Staying Organized With an IBD Notebook

When I started experiencing daily symptoms of Crohn’s disease in 2009, I had no idea they would become part of my forever. I was naive and unorganized, and I had no idea how to advocate for myself or become a “professional patient.”

Since then, I’ve learned oh so much.

Here are my tips to help you, wherever you are in your IBD journey.

So much to keep track of with IBD

First comes tracking – appointments, symptoms, medications, important contacts, etc.

The logistical information of being a patient is almost as cumbersome as the symptoms and medication used to manage my disease.

As a patient with several different specialists, it becomes difficult to keep track of everything I need, especially when I’m struggling with brain fog or when I'm on the go.

To start, there are several individuals that I need to be able to reach out to at any time – doctors, nurses, pharmacists, specialty pharmacies, hospitals, infusion centers, infusion nurses, etc. Keeping all of this information stored in my smartphone is really helpful for quick access, but I am also a really visual person.

Enter: the notebook.

My IBD notebook

Any old notebook will do. I have one that’s about 5"x7" so it can fit in my purse or bag when I’m out and about. The first few pages have listed all of the individuals and places I frequent, including addresses, phone numbers, fax numbers, my patient ID number within their system, and any nurses or physician assistants I deal with frequently.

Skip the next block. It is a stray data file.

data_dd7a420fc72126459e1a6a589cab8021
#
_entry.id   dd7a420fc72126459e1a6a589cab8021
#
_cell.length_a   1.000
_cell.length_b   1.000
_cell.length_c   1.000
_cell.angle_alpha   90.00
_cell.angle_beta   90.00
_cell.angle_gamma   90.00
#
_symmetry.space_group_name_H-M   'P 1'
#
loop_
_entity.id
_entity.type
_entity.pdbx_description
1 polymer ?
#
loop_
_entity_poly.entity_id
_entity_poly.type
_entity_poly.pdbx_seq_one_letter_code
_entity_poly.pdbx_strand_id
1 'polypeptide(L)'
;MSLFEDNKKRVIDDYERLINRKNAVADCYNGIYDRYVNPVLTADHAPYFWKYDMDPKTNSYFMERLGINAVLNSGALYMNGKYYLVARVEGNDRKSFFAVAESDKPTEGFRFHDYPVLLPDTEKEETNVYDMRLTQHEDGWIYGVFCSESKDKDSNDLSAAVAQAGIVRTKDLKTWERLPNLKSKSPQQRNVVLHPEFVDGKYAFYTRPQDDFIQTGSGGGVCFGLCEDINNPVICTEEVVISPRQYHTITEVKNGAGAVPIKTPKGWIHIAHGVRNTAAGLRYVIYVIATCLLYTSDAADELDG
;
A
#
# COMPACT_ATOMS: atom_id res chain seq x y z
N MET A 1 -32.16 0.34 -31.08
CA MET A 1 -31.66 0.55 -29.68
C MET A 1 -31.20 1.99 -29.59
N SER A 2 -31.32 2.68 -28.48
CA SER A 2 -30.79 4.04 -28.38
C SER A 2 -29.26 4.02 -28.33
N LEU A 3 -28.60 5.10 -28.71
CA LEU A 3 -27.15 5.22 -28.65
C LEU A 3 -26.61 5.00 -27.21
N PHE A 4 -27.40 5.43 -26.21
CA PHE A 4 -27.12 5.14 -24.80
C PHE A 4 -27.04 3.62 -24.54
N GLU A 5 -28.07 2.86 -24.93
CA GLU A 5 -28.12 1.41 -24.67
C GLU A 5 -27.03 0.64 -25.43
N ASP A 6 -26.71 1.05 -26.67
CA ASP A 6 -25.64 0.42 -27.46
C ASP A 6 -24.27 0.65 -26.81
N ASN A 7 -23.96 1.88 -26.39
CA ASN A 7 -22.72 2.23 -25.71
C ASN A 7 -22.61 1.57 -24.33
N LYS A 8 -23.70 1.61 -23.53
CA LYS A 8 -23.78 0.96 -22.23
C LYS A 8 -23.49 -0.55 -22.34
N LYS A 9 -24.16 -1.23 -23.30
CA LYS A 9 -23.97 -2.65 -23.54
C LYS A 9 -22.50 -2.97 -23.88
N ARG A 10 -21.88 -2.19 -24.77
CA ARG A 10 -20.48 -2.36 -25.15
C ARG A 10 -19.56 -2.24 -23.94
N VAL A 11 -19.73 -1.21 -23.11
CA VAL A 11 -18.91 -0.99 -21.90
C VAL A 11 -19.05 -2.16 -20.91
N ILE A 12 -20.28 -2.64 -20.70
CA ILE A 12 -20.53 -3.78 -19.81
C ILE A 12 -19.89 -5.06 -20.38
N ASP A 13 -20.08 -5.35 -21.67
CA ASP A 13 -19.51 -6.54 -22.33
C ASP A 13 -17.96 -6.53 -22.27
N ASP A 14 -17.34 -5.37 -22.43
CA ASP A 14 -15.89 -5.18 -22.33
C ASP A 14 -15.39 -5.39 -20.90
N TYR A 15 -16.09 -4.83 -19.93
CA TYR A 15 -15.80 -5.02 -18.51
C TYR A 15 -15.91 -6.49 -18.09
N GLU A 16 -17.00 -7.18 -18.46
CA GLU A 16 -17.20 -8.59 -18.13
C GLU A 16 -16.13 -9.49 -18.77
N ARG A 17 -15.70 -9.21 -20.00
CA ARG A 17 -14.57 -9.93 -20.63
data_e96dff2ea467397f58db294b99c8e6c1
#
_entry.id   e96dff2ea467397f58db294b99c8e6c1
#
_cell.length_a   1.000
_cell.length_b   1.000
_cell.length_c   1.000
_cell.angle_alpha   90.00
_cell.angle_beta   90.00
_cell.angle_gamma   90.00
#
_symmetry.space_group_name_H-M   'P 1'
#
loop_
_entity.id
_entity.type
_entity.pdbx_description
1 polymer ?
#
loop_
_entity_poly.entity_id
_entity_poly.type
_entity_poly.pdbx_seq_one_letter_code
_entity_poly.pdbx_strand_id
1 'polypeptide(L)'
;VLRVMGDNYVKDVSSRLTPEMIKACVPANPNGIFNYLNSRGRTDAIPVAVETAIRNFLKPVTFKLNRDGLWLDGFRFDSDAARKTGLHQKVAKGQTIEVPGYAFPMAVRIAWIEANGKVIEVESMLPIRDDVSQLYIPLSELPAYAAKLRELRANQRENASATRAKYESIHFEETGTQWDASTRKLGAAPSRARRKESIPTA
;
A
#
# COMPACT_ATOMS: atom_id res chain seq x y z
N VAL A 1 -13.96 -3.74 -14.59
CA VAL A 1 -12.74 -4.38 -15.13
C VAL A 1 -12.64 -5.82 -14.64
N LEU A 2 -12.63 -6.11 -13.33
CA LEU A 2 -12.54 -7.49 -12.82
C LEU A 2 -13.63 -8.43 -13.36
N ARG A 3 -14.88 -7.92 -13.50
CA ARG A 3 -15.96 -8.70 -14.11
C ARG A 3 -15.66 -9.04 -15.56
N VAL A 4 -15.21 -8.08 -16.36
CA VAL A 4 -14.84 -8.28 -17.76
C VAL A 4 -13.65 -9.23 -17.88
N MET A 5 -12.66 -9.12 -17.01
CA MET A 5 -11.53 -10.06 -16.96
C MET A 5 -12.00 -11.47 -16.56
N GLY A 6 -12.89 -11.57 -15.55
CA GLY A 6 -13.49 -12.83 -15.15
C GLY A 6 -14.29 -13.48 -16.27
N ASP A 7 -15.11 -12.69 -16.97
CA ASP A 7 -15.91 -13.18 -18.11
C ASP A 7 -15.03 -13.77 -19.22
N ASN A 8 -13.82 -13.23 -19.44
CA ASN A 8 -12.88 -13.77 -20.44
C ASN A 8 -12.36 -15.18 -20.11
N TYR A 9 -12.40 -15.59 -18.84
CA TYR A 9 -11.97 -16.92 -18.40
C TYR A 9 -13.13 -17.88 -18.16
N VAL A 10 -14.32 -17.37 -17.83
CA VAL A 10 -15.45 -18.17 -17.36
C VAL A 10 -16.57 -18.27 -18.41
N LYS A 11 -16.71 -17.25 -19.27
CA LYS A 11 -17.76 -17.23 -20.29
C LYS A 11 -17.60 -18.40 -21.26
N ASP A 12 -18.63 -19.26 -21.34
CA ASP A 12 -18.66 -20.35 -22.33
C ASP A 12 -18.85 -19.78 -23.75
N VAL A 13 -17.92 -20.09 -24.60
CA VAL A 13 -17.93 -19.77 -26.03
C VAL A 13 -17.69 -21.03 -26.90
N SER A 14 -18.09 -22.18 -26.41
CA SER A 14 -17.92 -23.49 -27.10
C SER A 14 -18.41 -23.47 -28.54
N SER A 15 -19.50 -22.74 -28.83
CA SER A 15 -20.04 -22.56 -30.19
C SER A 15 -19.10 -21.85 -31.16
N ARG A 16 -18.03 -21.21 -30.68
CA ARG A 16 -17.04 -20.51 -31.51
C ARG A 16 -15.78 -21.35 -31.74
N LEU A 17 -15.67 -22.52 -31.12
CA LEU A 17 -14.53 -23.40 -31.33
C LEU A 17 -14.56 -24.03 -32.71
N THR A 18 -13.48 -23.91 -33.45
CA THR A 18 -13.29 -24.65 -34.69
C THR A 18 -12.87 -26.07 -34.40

The next few pages list my medications with no detail spared. I ensure I have:

  • The brand and generic name
  • Dosage and frequency
  • Expiration date of current prescription
  • Anticipated renewal date (I also add this to my calendar so I don’t end up short!)
  • Start date if it’s a new medication
  • Any notes I’ve been given from my doctor or the pharmacist

Recording symptoms

The middle chunk of the notebook is for symptom tracking.

As a Crohn’s disease veteran who has been in remission for the last 2 years, this might seem unnecessary. But, here’s what I've learned in the last decade.

A lot of times I’ll have noticeable pain or more frequent bowel movements when I’m in the middle of other things, and if I don’t write it down, I don’t remember to include it in my overall health status.

I was finding that I’d go in for my regular 3-month GI appointment, and it was very difficult to recount how often I was having symptoms, or how often I had been concerned about my health.

I have also found that when my Crohn's flares, it’s important to catch it as soon as possible. Writing down changes from my everyday normal allows me to keep track better of anything that might be off.

Appointment section

And most importantly, the last section is for appointments.

While everything I do is added to my calendar, I often need to see my health management at a glance. Having a running list of each appointment I’ve had this season with every doctor, when my next one is scheduled, where it’s at, and any prep work I have to do beforehand has become instrumental in my staying on top of managing extraintestinal manifestations of IBD.

That's a whole lot to keep track of. So if you're looking for a way to stay more organized with your Crohn's or ulcerative colitis, I highly recommend starting an IBD notebook for yourself!

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This article represents the opinions, thoughts, and experiences of the author; none of this content has been paid for by any advertiser. The team does not recommend or endorse any products or treatments discussed herein. Learn more about how we maintain editorial integrity here.

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